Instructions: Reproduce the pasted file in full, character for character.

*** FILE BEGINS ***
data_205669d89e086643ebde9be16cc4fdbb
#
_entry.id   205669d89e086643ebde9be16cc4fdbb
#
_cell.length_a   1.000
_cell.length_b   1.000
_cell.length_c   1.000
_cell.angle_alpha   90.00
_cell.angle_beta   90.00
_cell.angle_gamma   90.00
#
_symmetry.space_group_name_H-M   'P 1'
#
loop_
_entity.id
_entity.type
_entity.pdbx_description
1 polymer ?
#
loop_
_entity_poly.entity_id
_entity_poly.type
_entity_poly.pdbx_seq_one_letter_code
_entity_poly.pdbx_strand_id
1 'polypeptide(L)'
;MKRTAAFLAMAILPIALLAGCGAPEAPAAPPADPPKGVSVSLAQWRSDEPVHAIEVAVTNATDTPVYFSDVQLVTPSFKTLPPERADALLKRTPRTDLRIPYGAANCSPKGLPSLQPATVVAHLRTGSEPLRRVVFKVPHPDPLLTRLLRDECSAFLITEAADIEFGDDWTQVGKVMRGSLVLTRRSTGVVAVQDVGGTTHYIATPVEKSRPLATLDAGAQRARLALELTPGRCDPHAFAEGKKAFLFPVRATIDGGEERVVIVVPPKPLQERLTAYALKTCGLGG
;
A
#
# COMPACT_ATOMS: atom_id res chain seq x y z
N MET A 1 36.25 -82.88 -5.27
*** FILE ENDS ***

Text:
data_205669d89e086643ebde9be16cc4fdbb
#
_entry.id   205669d89e086643ebde9be16cc4fdbb
#
_cell.length_a   1.000
_cell.length_b   1.000
_cell.length_c   1.000
_cell.angle_alpha   90.00
_cell.angle_beta   90.00
_cell.angle_gamma   90.00
#
_symmetry.space_group_name_H-M   'P 1'
#
loop_
_entity.id
_entity.type
_entity.pdbx_description
1 polymer ?
#
loop_
_entity_poly.entity_id
_entity_poly.type
_entity_poly.pdbx_seq_one_letter_code
_entity_poly.pdbx_strand_id
1 'polypeptide(L)'
;MKRTAAFLAMAILPIALLAGCGAPEAPAAPPADPPKGVSVSLAQWRSDEPVHAIEVAVTNATDTPVYFSDVQLVTPSFKTLPPERADALLKRTPRTDLRIPYGAANCSPKGLPSLQPATVVAHLRTGSEPLRRVVFKVPHPDPLLTRLLRDECSAFLITEAADIEFGDDWTQVGKVMRGSLVLTRRSTGVVAVQDVGGTTHYIATPVEKSRPLATLDAGAQRARLALELTPGRCDPHAFAEGKKAFLFPVRATIDGGEERVVIVVPPKPLQERLTAYALKTCGLGG
;
A
#
# COMPACT_ATOMS: atom_id res chain seq x y z
N MET A 1 36.25 -82.88 -5.27